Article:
cover of book

Imagined Homes: Soviet German Immigrants in Two Cities
by Hans Werner
University of Manitoba Press, 2007
eISBN: 978-0-88755-326-4 | Paper: 978-0-88755-701-9
Library of Congress Classification F1065.R79W476 2007
Dewey Decimal Classification 305.8009712743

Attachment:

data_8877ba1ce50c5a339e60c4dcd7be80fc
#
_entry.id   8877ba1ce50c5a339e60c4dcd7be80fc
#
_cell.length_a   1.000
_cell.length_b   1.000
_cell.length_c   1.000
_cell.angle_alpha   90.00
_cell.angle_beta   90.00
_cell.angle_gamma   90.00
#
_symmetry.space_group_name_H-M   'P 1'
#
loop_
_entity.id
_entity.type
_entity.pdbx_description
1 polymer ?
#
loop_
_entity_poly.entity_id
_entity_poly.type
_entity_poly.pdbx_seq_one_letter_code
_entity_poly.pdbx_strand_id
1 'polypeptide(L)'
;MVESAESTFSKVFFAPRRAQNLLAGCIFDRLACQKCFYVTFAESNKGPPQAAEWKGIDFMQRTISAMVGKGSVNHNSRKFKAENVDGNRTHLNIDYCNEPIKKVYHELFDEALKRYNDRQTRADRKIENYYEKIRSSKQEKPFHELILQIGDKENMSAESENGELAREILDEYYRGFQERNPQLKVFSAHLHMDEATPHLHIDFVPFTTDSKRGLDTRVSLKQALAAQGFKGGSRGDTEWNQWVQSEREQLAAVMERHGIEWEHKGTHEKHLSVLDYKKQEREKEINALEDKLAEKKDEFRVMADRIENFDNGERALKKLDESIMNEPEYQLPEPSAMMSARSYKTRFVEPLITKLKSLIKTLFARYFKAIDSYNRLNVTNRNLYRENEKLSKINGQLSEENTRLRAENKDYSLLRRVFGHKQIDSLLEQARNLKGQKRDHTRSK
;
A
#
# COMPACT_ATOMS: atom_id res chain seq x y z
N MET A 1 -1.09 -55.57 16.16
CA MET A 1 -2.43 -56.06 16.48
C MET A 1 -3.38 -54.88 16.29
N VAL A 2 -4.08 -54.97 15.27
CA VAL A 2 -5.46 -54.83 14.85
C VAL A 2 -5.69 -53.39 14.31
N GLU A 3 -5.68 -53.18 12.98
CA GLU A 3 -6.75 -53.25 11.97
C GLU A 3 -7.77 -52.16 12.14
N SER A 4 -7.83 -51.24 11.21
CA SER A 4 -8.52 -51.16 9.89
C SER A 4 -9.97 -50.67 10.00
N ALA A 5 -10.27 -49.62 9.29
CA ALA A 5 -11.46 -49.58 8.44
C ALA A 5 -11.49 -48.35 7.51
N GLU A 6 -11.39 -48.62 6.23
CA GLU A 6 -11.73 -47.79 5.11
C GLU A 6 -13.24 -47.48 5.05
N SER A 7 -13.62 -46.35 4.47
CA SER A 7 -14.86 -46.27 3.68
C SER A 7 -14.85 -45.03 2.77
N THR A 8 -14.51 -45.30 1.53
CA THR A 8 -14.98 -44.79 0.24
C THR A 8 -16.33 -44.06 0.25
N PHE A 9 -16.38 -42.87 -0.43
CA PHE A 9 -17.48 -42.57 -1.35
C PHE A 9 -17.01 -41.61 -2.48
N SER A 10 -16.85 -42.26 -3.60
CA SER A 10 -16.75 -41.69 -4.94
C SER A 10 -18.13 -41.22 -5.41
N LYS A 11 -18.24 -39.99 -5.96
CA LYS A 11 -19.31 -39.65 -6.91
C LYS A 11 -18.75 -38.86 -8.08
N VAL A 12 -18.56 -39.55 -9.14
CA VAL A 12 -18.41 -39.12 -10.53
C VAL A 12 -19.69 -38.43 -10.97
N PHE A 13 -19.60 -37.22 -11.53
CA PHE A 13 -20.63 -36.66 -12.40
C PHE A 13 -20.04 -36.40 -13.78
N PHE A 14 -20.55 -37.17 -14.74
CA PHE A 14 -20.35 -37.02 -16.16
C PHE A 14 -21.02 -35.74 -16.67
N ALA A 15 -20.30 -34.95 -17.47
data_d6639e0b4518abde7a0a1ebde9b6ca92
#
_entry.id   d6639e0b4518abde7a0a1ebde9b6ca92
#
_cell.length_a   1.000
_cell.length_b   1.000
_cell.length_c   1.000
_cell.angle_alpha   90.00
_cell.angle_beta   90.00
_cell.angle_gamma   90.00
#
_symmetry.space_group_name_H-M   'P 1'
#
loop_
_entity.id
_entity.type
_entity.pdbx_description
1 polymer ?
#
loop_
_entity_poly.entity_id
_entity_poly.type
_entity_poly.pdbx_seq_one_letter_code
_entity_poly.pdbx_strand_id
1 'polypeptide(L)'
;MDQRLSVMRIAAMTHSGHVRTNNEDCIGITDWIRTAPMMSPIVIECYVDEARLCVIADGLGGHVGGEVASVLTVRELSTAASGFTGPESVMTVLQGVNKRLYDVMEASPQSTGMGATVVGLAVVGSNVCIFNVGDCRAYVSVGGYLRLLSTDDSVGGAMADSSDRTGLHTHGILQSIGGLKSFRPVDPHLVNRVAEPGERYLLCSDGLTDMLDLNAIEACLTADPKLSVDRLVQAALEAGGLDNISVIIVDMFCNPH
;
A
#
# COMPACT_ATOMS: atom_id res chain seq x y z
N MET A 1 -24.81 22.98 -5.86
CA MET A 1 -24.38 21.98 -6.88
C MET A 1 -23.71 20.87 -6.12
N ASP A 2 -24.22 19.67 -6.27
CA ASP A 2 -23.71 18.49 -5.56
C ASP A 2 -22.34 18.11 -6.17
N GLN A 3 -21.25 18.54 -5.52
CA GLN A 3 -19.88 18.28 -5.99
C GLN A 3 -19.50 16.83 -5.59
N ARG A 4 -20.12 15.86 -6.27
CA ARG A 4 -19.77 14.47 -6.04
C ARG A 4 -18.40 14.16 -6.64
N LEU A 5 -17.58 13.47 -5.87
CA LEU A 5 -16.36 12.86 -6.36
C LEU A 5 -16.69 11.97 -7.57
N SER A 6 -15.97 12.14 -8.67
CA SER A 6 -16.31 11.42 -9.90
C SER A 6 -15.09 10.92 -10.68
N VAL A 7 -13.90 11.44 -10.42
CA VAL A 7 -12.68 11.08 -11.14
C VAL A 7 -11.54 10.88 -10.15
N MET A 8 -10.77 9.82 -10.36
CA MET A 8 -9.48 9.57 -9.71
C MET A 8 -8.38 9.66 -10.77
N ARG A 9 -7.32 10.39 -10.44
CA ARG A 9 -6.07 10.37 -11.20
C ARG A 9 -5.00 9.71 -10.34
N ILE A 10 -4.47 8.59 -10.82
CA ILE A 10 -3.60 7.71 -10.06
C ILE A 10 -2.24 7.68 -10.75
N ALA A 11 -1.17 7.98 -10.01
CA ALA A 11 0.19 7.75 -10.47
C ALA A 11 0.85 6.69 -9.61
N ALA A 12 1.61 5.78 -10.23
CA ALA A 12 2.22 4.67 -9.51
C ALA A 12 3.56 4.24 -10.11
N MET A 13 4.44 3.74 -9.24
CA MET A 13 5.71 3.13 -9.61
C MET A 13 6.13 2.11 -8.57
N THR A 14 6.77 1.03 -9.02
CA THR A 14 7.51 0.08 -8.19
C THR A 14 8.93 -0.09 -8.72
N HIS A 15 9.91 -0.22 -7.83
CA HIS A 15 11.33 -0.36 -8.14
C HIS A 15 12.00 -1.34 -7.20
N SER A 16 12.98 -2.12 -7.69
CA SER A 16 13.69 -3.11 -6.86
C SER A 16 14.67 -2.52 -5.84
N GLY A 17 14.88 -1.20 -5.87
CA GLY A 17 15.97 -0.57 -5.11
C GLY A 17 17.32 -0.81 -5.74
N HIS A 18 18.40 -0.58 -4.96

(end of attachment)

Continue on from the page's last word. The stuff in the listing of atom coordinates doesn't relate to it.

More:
Imagined Homes: Soviet German Immigrants in Two Cities is a study of the social and cultural integration of two migrations of German speakers from Eastern Europe and the Soviet Union to Winnipeg, Canada in the late 1940s, and Bielefeld, Germany in the 1970s. Employing a cross-national comparative framework, Hans Werner reveals that the imagined trajectory of immigrant lives influenced the process of integration into a new urban environment. Winnipeg’s migrants chose a receiving society where they knew they would again be a minority group in a foreign country, while Bielefeld’s newcomers believed they were “going home” and were unprepared for the conflict between their imagined homeland and the realities of post-war Germany. Werner also shows that differences in the way the two receiving societies perceived immigrants, and the degree to which secularization and the sexual and media revolutions influenced these perceptions in the two cities, were crucially important in the immigrant experience.
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